The Moral Harm of Migrant Carework: Realizing a Global Right to Care

Philosophical Topics 37 (2):53-73 (2009)
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Abstract
Arlie Hochschild glosses the practice of women migrants in poor nations who leave their families behind for extended periods of time to do carework in other wealthier countries as a “global heart transplant” from poor to wealthy nations. Thus she signals the idea of an injustice between nations and a moral harm for the individuals in the practice. Yet the nature of the harm needs a clear articulation. When we posit a sufficiently nuanced “right to care,” we locate the harm to central relationships of the migrant women. The “right to care” we develop uses a concept of a relational self drawn from an ethics of care. The harm is situated in the broken relationships, which in turn have a serious impact on a person’s sense of equal dignity and self-respect, particularly since the sacrifice of central relationships of the migrant woman allows others to maintain these same relationships. The paper ends with a brief discussion of some of the solutions we need to consider.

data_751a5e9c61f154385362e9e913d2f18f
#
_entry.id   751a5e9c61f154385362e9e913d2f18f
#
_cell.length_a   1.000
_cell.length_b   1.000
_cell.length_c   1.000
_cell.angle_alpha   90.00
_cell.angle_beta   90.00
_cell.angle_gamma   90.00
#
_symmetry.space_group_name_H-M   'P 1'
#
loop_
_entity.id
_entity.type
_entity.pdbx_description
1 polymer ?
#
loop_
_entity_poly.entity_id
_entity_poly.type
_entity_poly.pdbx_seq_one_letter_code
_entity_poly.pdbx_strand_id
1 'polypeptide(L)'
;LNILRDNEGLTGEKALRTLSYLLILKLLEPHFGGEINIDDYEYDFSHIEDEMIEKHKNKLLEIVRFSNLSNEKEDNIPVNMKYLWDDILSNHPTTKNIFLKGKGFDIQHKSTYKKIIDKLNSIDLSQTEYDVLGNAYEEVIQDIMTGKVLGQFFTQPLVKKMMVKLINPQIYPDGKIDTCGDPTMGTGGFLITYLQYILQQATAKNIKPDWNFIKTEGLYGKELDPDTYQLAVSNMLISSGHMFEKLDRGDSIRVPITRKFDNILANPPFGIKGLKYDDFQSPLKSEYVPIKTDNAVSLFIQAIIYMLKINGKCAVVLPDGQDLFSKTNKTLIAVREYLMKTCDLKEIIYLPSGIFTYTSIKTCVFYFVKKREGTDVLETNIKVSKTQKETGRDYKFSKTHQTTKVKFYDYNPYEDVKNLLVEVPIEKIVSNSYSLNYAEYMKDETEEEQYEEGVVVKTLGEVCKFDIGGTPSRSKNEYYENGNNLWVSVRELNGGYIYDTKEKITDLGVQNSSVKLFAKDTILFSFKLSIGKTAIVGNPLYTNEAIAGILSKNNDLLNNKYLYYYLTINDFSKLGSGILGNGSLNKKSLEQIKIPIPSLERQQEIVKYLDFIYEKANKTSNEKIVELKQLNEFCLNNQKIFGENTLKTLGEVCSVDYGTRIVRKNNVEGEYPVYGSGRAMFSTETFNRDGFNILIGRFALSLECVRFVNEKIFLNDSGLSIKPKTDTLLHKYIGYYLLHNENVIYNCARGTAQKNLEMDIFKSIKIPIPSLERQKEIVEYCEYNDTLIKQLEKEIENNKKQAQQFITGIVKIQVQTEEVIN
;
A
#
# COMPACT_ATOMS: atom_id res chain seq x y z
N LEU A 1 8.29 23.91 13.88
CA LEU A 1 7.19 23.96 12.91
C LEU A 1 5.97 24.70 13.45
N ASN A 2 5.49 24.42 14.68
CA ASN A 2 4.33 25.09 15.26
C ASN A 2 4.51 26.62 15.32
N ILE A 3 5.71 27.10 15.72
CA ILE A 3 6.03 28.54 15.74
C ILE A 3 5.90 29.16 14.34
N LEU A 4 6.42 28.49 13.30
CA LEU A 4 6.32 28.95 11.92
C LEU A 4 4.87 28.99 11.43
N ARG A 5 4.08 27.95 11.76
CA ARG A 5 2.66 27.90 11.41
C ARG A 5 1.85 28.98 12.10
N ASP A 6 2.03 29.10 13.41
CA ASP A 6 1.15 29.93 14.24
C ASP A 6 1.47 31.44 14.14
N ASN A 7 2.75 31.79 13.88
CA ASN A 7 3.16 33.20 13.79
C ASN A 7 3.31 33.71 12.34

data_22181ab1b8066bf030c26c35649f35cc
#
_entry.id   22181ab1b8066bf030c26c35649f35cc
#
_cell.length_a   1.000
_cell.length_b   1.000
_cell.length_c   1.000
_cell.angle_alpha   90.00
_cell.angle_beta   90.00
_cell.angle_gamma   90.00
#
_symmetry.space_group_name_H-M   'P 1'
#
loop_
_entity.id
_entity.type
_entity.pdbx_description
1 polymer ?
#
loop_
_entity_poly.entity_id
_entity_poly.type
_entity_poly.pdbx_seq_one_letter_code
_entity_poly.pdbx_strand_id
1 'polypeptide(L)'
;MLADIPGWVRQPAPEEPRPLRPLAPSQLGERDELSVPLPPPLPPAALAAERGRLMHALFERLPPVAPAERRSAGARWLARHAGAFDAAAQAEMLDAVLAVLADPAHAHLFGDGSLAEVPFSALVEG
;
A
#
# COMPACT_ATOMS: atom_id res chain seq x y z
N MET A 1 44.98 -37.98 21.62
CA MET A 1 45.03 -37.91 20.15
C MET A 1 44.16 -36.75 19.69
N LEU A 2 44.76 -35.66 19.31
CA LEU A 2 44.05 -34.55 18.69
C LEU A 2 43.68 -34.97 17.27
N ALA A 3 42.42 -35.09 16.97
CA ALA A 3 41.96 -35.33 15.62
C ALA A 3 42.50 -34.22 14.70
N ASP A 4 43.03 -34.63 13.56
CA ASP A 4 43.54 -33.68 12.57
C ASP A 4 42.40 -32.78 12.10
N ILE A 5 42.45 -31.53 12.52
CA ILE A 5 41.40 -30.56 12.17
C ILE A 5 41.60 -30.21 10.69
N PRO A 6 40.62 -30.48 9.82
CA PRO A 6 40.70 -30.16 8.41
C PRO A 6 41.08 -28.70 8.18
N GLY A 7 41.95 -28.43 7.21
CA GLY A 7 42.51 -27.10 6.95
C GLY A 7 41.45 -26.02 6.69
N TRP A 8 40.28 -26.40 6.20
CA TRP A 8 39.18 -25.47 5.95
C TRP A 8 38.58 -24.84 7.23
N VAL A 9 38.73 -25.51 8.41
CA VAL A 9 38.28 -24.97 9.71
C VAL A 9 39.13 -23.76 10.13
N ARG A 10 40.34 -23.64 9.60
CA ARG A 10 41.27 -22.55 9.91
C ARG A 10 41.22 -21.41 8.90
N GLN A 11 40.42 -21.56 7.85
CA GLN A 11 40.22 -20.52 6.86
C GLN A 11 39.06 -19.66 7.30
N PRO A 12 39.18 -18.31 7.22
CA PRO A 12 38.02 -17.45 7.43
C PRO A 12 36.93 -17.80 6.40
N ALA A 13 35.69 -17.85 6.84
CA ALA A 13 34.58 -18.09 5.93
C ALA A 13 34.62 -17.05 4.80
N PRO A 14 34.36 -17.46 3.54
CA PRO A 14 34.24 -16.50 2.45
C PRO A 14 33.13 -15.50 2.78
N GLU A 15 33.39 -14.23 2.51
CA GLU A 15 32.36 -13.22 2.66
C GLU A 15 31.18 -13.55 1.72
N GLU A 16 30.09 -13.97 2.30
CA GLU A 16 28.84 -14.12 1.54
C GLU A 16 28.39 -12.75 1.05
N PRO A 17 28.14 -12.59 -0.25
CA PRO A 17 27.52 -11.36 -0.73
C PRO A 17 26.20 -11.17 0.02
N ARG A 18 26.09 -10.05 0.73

ISBN(s)
0276-2080
PhilPapers/Archive ID
KITTMH-4
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Archival date: 2017-03-13
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